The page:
The Founding Year may be imprecise. The Bibliography is so far only a link to the starting point of a long list of Heimatbücher and other publications on Donauschwaben villages. The link does not take you right to the village you are interested in. Use the searching capabilities of your Web browser to find your village in the bibliography list (by now, you already know all the names of your village :-).
This document has primarily been written as a starting point for the Banat village list, but the general statements are also applicable to the other village lists as well as the Batschka Village List .
The Banat and Batschka share an index page, and the area to which a village belongs is not marked in the index page. Each of the other areas has its own index page.
You can also browse through the lists which are sorted alphabetically (using their German names). Some lists, due to the large number of villages and to reduce loading time, are divided into several parts.
The Banat, for example has been split into one page for each starting letter. For the Banat list, the page labeled "Other" is an exception. It contains villages from the Banat without (to our knowledge) significant levels of German population. We have grouped these villages separately, since for German genealogical purposes they might be accessed less frequently. Thus, if you don't find your village of interest in the page of its starting letter, try under "Other".
Banat Villages (Romania has new postal codes as of May 1, 2003):
A B C D E F G H I J K L M N O P R S T U V W Z Other
A-D E-N O-Z
Index page A-K L-Z
Index page A-Z
Index page A-Z
Other Village Lists for Donauschwaben:
Central Hungarian Highlands / Schwäbische Türkei / Syrmia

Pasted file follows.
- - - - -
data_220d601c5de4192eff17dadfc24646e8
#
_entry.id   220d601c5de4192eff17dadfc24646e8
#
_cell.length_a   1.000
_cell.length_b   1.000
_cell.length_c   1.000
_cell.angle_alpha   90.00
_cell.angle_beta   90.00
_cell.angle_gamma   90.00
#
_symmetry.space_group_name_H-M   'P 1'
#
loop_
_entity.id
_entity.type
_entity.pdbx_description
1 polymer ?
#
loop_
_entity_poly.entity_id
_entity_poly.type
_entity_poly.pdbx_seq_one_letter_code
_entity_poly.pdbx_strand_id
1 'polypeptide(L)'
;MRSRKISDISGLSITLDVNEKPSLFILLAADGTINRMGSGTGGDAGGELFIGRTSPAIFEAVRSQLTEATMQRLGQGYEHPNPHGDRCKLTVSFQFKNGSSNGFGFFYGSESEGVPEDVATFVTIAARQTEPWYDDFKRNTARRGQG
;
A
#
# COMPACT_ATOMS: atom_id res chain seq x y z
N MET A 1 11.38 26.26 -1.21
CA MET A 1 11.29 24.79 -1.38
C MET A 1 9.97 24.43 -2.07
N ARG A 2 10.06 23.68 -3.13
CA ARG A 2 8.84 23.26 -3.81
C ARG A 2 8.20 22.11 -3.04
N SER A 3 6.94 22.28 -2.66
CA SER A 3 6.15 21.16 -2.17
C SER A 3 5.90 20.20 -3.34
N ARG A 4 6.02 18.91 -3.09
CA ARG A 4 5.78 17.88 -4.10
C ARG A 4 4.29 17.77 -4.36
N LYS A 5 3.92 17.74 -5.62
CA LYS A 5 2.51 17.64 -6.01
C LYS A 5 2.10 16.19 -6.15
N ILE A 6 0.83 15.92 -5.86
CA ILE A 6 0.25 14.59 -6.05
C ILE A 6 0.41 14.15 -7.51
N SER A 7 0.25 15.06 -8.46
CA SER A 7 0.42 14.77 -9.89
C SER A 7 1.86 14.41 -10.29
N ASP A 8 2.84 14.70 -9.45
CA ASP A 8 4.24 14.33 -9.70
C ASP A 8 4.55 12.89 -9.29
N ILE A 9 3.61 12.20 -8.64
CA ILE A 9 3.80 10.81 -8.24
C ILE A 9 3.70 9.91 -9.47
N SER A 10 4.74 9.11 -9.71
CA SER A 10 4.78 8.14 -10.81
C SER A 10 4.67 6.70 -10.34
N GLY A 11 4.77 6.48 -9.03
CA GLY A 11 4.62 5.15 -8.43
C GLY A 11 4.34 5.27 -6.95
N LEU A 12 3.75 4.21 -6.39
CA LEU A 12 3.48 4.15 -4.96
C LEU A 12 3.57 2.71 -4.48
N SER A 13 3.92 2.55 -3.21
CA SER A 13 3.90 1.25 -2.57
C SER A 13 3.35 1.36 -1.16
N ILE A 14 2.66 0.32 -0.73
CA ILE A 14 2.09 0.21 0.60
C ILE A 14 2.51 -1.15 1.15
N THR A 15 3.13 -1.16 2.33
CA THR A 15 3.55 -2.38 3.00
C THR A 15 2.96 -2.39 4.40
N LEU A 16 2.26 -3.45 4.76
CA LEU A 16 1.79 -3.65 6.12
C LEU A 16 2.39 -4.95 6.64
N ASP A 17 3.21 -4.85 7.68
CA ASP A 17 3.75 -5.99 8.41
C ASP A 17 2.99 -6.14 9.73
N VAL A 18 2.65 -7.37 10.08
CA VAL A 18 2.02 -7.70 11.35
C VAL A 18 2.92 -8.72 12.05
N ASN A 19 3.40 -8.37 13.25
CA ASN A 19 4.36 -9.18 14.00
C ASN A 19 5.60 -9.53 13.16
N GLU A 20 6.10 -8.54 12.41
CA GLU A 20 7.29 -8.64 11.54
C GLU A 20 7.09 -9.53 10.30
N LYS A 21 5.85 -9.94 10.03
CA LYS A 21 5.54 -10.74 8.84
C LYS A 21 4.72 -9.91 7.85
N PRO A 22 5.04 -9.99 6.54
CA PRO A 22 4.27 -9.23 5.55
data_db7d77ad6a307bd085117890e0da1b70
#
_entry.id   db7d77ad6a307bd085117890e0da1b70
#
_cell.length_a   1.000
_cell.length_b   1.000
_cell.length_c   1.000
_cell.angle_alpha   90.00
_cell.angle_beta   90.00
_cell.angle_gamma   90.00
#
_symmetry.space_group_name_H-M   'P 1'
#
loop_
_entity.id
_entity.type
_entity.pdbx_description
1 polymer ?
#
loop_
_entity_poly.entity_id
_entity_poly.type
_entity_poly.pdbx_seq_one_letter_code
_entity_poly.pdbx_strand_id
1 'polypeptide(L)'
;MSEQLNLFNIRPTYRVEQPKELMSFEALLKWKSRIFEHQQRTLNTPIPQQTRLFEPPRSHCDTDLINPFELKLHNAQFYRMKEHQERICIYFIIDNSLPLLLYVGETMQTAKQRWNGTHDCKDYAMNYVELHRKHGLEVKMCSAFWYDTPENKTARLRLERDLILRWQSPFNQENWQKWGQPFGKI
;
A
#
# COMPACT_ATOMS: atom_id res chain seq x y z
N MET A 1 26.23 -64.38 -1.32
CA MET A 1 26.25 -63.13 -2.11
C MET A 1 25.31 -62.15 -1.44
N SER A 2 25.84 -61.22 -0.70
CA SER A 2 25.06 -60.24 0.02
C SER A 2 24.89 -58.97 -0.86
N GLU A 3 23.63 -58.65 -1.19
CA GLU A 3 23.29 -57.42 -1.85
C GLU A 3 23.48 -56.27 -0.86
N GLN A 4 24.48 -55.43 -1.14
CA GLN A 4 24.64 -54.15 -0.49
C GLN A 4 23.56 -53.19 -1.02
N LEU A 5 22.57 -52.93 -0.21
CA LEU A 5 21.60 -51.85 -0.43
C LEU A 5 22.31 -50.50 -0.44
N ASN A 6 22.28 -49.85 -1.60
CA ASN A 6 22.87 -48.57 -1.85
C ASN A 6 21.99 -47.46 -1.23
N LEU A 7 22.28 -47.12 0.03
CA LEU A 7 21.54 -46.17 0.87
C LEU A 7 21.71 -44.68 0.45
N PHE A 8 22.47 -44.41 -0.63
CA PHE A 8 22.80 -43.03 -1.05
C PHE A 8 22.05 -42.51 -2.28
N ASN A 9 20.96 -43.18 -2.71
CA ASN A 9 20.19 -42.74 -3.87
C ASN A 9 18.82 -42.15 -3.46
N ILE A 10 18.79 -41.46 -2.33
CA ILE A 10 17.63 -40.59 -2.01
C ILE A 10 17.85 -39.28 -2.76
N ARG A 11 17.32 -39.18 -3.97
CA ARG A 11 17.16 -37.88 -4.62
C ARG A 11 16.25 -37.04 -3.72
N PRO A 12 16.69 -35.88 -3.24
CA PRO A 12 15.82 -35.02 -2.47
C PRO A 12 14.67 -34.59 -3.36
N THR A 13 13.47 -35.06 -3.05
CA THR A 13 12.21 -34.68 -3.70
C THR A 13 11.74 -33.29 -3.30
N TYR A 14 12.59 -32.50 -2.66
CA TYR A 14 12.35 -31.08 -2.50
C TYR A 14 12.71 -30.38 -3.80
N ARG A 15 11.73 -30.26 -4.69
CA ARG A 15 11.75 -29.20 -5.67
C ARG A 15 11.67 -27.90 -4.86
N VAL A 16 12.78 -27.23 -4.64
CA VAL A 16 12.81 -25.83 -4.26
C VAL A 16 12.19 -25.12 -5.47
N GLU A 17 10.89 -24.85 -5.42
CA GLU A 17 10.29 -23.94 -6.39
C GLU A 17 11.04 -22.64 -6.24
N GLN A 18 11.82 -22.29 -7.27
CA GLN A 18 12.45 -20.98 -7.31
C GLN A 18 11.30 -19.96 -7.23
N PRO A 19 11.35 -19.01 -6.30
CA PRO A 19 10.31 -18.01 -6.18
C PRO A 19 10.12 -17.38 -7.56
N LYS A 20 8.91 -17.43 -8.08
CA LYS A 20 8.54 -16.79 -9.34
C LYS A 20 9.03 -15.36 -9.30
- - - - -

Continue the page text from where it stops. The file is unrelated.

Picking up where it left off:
(Would you like to convert your favorite region's list to HTML format?)
Shtetl Seeker is an interactive, fuzzy-search gazetteer with maps that includes 24 countries east of Germany, Austria and Slovenia (inclusive).
There are several errors in the village list. Unfortunately we have not found them yet. If you discover one, no matter how small it is, please inform us. We cannot become perfect without your help.
We have tried to be as accurate as possible regarding the spelling of the village names. We think we have achieved this goal as far as it concerns the German names. Regarding the Hungarian names, some acute accents may be missing or some of them may be where they should not be.
For Serbo-Croatian names, all accents are still missing. Most of them are not yet reproducible using the commonly-available character sets of the Web browsers.
For Romanian names, the cedilla under the letter s (which makes a sh out of it) and under the the letter t (which makes a ts out of it) is missing. They are not reproducible with the commonly available character sets of the Web browsers. The breve (accent: "half a circle open upwards" over the letter a representing a short (brief) vowel) has been represented as a tilde over a, i.e. ã.
After 1990, in many cases Romanian orthography was changed for the vowel î (but not in all, and we don't know how this applies to Geographical names); it is now spelled â (as it was before 1950 or so). The pronunciation remains unchanged. In most of the cases we have included both spelling variants.
The pronunciation of the village names may be quite different from the English way of pronunciation. We have not included a phonetic spelling. Please ask somebody who speaks the respective language. He or she probably can also guess the missing accents.
For all lists:
For the Banat list:
For the Sathmar list: